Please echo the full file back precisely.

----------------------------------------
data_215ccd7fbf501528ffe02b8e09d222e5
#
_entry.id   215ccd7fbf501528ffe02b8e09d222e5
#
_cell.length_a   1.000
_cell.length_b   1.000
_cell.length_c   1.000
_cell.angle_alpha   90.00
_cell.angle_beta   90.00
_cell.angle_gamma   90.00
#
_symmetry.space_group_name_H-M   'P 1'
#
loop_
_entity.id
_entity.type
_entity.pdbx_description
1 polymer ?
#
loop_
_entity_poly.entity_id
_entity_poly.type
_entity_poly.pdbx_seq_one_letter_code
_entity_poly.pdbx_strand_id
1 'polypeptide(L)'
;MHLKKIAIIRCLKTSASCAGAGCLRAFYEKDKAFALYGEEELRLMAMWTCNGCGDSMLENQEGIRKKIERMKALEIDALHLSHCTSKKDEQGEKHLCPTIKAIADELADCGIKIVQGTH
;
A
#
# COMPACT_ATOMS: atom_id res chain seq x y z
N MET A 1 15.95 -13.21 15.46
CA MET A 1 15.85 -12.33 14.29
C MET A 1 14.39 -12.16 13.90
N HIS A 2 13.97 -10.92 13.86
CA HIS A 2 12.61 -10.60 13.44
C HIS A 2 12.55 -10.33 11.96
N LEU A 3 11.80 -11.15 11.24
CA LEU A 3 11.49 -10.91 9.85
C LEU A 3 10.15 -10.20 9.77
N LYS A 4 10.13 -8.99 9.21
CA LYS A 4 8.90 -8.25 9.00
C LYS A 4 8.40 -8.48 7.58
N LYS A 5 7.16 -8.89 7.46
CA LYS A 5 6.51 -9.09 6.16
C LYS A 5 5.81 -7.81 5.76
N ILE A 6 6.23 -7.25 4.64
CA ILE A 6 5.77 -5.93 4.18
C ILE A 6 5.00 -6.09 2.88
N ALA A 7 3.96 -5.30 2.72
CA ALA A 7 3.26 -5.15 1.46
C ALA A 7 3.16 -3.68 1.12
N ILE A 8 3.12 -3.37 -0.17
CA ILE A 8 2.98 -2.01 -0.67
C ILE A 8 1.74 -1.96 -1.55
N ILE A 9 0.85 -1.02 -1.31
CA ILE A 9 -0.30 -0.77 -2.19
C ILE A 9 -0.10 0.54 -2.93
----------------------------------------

data_215ccd7fbf501528ffe02b8e09d222e5
#
_entry.id   215ccd7fbf501528ffe02b8e09d222e5
#
_cell.length_a   1.000
_cell.length_b   1.000
_cell.length_c   1.000
_cell.angle_alpha   90.00
_cell.angle_beta   90.00
_cell.angle_gamma   90.00
#
_symmetry.space_group_name_H-M   'P 1'
#
loop_
_entity.id
_entity.type
_entity.pdbx_description
1 polymer ?
#
loop_
_entity_poly.entity_id
_entity_poly.type
_entity_poly.pdbx_seq_one_letter_code
_entity_poly.pdbx_strand_id
1 'polypeptide(L)'
;MHLKKIAIIRCLKTSASCAGAGCLRAFYEKDKAFALYGEEELRLMAMWTCNGCGDSMLENQEGIRKKIERMKALEIDALHLSHCTSKKDEQGEKHLCPTIKAIADELADCGIKIVQGTH
;
A
#
# COMPACT_ATOMS: atom_id res chain seq x y z
N MET A 1 15.95 -13.21 15.46
CA MET A 1 15.85 -12.33 14.29
C MET A 1 14.39 -12.16 13.90
N HIS A 2 13.97 -10.92 13.86
CA HIS A 2 12.61 -10.60 13.44
C HIS A 2 12.55 -10.33 11.96
N LEU A 3 11.80 -11.15 11.24
CA LEU A 3 11.49 -10.91 9.85
C LEU A 3 10.15 -10.20 9.77
N LYS A 4 10.13 -8.99 9.21
CA LYS A 4 8.90 -8.25 9.00
C LYS A 4 8.40 -8.48 7.58
N LYS A 5 7.16 -8.89 7.46
CA LYS A 5 6.51 -9.09 6.16
C LYS A 5 5.81 -7.81 5.76
N ILE A 6 6.23 -7.25 4.64
CA ILE A 6 5.77 -5.93 4.18
C ILE A 6 5.00 -6.09 2.88
N ALA A 7 3.96 -5.30 2.72
CA ALA A 7 3.26 -5.15 1.46
C ALA A 7 3.16 -3.68 1.12
N ILE A 8 3.12 -3.37 -0.17
CA ILE A 8 2.98 -2.01 -0.67
C ILE A 8 1.74 -1.96 -1.55
N ILE A 9 0.85 -1.02 -1.31
CA ILE A 9 -0.30 -0.77 -2.19
C ILE A 9 -0.10 0.54 -2.93